Quilted Coasters

I’ve seen Pins about Quilted Coasters but I’ve never taken the time to give them a try.  I was looking at having a few coasters at work so I decided today’s the day!  The only issue I’ve had is the tension on my bobbin seems to be off and gave me a lot of issues, so before I make another one that will need to be fixed!

I opted not to put any batting or anything else in the middle because I was afraid it might get too thick and not work as well.  I will test them out at work first to see how well they work before making more.

I found a really pretty design with all triangles and decided it was time to start having fun with different triangle patterns.  I drew out the pattern and mapped out what I would need.  I made both sides the same pattern, so I doubled what’s in the note.

  • Dark Green & Light Green: 8 (16 total)
  • Light Green & Dark Pink: 4 (8 total)
  • Dark Pink & Light Pink: 4 (8 total)

For the coaster I also wanted each finished square to be 1 in x 1 in, so I wanted 1 1/2 inch squares to sew together.


I didn’t want to cut and sew so many tiny pieces so I went for the most productive way to generate many quickly.  I cut 1 1/2 inch strips of the fabric and sewed the two different colors together (right side facing inside), sew along both ends of the strips.


Take one strip and lay it on the cutting board and use the 45 degree angle to cut the triangles.  First you will need to trim the end, make sure to line up the 45 degree line with the stitching at the top.  Then change the rule around so you have a triangle, again lining up the 45 degree line with the stitching at the top.  Repeate until you have used up as many triangles as possible with the strip.  It’s hard to say how many triangles per strip because I was using scrap and they were all different sizes.


Iron each piece into squares then lay out the pieces out in the pattern you want, make sure to do this with both the front and back of the coasters.  I didn’t want to accidentally sew the wrong sides together so this worked great when there was a lot going on in the house (and I took a lunch break before finishing).


Take two pieces totgether at a time and sew.  I started at the top left on one block, then the top left on the next.  By taking one at a time it allows me to have a hole and easily remember where the other piece went.  After sewing the two pieces together I also trimmed the ends that were outside of the square, to make the entire piece square/rectangle (not shown below, I started doing that after I took pics).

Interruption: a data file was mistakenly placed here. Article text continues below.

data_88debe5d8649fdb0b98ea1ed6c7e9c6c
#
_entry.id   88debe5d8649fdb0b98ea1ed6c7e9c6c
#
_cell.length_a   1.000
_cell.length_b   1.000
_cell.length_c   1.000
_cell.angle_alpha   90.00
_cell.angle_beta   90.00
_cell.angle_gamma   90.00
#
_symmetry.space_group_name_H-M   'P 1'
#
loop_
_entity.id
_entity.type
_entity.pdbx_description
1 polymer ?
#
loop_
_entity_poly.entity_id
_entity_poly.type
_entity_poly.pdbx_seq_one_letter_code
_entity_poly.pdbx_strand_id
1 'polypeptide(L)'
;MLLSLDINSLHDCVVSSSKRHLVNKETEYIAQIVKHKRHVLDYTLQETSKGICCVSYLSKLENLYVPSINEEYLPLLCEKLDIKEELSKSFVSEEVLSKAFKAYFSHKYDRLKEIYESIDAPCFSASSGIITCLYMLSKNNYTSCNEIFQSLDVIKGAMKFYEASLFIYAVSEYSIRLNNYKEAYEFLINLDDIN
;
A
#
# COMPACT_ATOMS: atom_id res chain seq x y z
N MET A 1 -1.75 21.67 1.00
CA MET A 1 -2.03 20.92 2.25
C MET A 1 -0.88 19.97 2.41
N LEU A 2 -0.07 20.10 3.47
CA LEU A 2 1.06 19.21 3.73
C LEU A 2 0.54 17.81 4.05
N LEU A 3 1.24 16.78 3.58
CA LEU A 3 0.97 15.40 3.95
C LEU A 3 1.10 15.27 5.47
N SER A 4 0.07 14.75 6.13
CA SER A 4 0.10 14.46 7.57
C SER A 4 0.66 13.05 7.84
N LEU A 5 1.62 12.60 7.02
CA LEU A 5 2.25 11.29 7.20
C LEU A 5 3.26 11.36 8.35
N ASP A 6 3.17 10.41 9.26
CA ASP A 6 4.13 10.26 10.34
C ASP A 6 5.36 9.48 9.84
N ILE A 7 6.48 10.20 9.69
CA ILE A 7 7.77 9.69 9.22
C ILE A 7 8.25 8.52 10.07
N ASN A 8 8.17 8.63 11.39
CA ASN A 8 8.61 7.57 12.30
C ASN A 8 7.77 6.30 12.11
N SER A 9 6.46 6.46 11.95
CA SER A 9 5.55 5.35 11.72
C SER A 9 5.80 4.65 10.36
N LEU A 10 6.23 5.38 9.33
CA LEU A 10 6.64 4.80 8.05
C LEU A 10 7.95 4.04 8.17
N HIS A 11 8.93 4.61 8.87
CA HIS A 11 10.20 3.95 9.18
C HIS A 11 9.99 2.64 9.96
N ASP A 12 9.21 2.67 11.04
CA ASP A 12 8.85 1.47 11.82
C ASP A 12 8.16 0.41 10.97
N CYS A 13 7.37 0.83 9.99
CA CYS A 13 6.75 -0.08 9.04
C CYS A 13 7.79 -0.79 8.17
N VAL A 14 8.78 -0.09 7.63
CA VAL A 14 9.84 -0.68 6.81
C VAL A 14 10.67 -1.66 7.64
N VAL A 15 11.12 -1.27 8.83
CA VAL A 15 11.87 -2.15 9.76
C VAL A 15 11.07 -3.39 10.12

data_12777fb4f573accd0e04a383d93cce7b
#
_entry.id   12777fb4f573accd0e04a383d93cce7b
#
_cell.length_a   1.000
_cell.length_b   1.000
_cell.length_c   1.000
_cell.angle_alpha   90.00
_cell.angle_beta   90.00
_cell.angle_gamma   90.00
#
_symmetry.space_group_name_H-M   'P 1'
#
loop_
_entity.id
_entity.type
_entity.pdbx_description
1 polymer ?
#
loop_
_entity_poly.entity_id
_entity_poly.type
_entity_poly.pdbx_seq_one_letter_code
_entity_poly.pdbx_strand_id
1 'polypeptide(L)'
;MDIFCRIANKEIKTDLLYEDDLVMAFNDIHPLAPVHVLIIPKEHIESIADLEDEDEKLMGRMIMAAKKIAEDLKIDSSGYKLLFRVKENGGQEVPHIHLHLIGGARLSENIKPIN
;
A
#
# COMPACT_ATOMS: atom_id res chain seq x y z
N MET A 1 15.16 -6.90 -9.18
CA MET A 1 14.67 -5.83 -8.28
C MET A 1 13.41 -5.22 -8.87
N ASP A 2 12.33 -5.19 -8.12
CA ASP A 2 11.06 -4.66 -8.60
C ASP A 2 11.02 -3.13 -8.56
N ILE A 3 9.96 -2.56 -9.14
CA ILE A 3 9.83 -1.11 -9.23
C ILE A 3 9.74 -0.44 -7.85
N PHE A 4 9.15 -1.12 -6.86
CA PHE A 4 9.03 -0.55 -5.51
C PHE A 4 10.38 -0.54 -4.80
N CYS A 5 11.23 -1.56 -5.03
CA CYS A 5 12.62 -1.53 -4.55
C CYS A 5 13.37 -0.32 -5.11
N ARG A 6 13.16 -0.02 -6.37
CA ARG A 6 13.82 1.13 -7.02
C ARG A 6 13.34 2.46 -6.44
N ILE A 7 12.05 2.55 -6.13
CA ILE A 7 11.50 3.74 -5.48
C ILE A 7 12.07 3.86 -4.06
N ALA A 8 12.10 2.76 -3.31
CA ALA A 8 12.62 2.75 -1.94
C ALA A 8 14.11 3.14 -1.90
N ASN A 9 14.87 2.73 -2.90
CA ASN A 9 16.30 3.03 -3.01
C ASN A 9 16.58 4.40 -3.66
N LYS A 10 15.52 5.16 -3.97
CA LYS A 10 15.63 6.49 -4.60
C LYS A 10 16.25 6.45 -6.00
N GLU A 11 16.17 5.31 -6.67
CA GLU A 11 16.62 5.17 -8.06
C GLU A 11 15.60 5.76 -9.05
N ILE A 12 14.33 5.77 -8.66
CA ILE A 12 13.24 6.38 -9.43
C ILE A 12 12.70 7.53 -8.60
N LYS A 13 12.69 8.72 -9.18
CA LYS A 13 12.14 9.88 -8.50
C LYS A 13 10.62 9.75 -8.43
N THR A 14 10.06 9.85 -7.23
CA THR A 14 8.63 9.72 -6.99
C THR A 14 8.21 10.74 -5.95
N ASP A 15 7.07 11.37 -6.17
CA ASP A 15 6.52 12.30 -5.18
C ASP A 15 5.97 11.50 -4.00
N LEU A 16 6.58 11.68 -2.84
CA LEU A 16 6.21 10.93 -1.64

After sewing two pieces together into a rectangle, I sewed the next top two pieces into squares.  Then I kept picking pieces to sew together until the block was completed.


This was rushed, and I had some serious tension issues that I was trying to work around, so they are not exactly perfectly square.  That’s what I like about home made things, they are all unique and each typically have some type of “flaw”.  Take the two pieces and place them nice fabric facing nice fabric, trim any pieces sections that are not lining up nicely.  I also flipped it over and trimmed any additional pieces that were outside the bounds.  Sew along the edge leaving about an inch to turn it right side out, I always prefer to leave the hole in the middle of a straight edge.

Turn it right side out, and use a chopstick (or something similar) to get the corners crisp.  Iron the sides flat, I pressed as hard as I could and steamed it a few times.  Make sure to iron the opening folded over so you can sew along it easily.  Sew along the outside and your done!


I actually really like these!  It turned out really nice with the exception of my tension issues.  I can’t wait to get the tension fixed so I can make more!  I’ve decided that I want to make a few for home as well.  We have sand stone coasters and sometimes the glasses sweat and stick to them, so we will see how well these work!